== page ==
“If my name goes into history, it will be for this act…”

January 3rd, 2013

Earlier this week marked the 150th anniversary of the Emancipation Proclamation, which Abraham Lincoln signed on January 1, 1863. The Proclamation declared that the roughly 3.1 million slaves held in bondage in the “States and parts of States wherein the people thereof […] are this day in rebellion against the United States […] are, and henceforward shall be free; and that the Executive government of the United States, including the military and naval authorities thereof, will recognize and maintain the freedom of said persons.”

Writing in the New York Times, Eric Foner, a professor of history at Columbia University, explains the progression and significance of the Proclamation:

[T]he Emancipation Proclamation was the crucial turning point in this story. In a sense, it embodied a double emancipation: for the slaves, since it ensured that if the Union emerged victorious, slavery would perish, and for Lincoln himself, for whom it marked the abandonment of his previous assumptions about how to abolish slavery and the role blacks would play in post-emancipation American life. […]

The hallmark of Lincoln’s greatness was his combination of bedrock principle with open-mindedness and capacity for growth. That summer, with his preferred approach [of gradual emancipation and colonization for former slaves] going nowhere, he moved in the direction of immediate emancipation. He first proposed this to his cabinet on July 22, but Secretary of State William H. Seward persuaded him to wait for a military victory, lest it seem an act of desperation.

Soon after the Union victory at Antietam in September, Lincoln issued the Preliminary Emancipation Proclamation, a warning to the Confederacy that if it did not lay down its arms by Jan. 1, he would declare the slaves “forever free.”

Lincoln did not immediately abandon his earlier plan. His annual message to Congress, released on Dec. 1, 1862, devoted a long passage to gradual, compensated abolition and colonization. But in the same document, without mentioning the impending proclamation, he indicated that a new approach was imperative: “The dogmas of the quiet past, are inadequate to the stormy present,” he wrote. “We must disenthrall our selves, and then we shall save our country.” Lincoln included himself in that “we.” On Jan. 1, he proclaimed the freedom of the vast majority of the nation’s slaves. […]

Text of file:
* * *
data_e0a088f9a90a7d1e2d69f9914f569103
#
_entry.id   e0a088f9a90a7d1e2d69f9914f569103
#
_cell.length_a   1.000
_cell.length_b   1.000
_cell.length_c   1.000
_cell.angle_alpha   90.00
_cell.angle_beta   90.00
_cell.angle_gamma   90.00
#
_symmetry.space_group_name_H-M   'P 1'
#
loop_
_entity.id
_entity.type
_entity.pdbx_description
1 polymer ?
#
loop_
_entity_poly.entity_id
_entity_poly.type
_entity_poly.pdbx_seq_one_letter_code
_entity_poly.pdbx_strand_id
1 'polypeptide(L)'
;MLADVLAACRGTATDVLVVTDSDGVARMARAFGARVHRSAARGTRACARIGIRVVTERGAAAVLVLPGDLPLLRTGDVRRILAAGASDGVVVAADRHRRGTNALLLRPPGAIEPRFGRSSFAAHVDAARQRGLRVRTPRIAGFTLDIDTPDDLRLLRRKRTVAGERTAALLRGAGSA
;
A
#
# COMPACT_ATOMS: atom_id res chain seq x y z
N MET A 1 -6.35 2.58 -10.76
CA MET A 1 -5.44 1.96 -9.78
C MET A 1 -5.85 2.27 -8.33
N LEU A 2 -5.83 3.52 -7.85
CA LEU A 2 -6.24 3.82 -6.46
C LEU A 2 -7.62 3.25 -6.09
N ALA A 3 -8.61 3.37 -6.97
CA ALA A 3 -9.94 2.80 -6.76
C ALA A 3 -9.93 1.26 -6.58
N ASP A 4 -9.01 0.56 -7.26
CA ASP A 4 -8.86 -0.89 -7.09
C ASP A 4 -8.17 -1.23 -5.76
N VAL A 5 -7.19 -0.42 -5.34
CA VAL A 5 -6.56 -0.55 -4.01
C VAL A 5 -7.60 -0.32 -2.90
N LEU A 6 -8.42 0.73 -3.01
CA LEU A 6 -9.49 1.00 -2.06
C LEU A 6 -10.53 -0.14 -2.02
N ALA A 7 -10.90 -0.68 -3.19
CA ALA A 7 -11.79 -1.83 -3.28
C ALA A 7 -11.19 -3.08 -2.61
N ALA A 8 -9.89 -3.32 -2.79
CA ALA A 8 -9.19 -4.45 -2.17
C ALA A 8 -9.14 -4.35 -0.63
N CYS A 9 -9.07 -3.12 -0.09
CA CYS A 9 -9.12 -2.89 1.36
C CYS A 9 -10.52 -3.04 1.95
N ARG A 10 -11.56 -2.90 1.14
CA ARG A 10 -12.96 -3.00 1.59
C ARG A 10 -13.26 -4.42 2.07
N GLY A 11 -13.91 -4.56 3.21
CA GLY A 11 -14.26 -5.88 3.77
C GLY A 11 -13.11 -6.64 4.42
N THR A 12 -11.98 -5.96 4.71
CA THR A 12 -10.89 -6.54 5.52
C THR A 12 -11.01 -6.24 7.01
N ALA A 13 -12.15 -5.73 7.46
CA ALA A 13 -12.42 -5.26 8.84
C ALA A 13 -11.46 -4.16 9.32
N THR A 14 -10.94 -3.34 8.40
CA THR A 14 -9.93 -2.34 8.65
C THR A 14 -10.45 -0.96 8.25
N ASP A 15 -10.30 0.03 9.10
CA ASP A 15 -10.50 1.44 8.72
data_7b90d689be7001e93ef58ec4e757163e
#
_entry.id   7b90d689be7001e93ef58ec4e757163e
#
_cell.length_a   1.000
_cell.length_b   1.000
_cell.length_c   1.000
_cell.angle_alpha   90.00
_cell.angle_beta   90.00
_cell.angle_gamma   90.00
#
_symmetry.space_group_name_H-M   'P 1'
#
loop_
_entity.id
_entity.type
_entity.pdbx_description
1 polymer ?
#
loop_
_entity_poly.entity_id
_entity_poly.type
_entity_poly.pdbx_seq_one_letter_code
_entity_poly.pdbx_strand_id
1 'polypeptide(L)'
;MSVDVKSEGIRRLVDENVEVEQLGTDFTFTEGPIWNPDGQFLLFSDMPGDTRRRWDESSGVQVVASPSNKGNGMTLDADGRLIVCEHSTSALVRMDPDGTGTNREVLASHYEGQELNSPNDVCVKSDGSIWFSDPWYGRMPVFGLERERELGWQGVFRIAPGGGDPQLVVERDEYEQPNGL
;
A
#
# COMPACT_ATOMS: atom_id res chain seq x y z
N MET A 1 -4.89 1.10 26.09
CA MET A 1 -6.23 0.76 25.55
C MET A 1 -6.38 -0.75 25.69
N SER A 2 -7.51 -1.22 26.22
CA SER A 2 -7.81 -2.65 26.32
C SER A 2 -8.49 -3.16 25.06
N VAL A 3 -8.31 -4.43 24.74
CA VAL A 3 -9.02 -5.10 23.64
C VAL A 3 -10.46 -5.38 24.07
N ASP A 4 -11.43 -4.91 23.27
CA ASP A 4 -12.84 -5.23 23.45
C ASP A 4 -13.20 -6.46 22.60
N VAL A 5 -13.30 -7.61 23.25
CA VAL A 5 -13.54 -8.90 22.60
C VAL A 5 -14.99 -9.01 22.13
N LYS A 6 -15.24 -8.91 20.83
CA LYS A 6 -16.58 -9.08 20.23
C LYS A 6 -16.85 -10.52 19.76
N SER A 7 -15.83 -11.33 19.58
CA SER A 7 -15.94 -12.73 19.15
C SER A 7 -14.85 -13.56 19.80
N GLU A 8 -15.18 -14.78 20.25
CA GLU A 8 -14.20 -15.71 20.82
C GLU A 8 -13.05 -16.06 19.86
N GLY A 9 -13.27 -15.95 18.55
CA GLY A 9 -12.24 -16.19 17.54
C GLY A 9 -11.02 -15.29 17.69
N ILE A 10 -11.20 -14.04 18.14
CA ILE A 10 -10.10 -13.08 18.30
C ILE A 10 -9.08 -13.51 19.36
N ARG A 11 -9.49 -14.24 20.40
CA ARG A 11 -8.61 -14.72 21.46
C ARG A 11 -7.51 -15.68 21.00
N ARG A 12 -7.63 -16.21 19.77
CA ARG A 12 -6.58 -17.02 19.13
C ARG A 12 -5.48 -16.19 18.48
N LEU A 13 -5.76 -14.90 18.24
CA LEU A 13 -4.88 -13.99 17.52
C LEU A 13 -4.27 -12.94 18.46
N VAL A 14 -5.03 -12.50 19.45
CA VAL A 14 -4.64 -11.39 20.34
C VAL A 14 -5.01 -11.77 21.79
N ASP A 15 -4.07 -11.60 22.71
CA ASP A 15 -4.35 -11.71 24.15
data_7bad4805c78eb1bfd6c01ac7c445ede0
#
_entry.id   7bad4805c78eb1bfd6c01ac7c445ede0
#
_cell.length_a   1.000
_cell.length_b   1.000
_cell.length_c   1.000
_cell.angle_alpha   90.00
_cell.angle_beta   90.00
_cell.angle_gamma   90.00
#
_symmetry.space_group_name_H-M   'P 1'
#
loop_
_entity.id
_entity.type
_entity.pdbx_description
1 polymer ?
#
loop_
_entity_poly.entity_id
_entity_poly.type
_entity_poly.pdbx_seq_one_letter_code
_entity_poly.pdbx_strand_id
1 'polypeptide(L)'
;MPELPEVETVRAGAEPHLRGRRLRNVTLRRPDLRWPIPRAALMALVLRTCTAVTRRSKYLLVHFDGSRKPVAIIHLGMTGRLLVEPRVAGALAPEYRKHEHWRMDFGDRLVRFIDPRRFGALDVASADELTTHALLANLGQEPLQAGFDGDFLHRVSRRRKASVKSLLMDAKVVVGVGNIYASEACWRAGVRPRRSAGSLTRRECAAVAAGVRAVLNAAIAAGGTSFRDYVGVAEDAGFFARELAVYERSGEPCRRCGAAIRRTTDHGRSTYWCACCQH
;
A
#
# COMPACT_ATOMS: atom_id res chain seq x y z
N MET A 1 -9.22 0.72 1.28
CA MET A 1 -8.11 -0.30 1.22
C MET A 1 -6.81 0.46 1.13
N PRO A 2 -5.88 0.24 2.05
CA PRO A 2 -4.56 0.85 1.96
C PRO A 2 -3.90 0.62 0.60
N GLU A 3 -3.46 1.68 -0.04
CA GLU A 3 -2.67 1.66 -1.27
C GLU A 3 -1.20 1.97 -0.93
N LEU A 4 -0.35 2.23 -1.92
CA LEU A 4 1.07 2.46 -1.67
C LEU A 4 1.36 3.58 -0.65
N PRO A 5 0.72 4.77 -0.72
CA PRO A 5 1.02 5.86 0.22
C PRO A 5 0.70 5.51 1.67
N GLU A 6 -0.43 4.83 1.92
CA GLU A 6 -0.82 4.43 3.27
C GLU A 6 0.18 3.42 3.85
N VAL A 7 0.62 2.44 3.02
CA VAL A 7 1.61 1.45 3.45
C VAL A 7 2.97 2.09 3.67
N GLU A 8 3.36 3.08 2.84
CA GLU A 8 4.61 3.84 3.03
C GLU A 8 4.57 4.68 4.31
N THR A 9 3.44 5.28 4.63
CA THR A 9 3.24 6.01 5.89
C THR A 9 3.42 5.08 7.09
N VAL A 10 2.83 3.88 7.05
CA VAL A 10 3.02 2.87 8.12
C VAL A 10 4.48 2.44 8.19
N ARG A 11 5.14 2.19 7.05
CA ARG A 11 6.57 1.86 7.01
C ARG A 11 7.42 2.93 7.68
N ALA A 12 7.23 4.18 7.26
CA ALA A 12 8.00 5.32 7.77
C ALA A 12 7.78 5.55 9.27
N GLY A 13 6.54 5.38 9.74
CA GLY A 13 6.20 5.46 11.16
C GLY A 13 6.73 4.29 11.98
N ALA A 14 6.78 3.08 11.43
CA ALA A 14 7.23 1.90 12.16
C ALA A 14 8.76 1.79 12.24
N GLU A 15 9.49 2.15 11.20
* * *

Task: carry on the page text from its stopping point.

the proclamation marked a dramatic transformation in the nature of the Civil War and in Lincoln’s own approach to the problem of slavery. No longer did he seek the consent of slave holders. The proclamation was immediate, not gradual, contained no mention of compensation for owners, and made no reference to colonization.

In it, Lincoln addressed blacks directly, not as property subject to the will of others but as men and women whose loyalty the Union must earn. For the first time, he welcomed black soldiers into the Union Army; over the next two years some 200,000 black men would serve in the Army and Navy, playing a critical role in achieving Union victory. And Lincoln urged freed slaves to go to work for “reasonable wages” — in the United States. He never again mentioned colonization in public.

Having made the decision, Lincoln did not look back. In 1864, with casualties mounting, there was talk of a compromise peace. Some urged Lincoln to rescind the proclamation, in which case, they believed, the South could be persuaded to return to the Union. Lincoln refused. Were he to do so, he told one visitor, “I should be damned in time and eternity.”

Read the rest of Foner’s essay here, and check out these related teaching resources on the Emancipation Proclamation:


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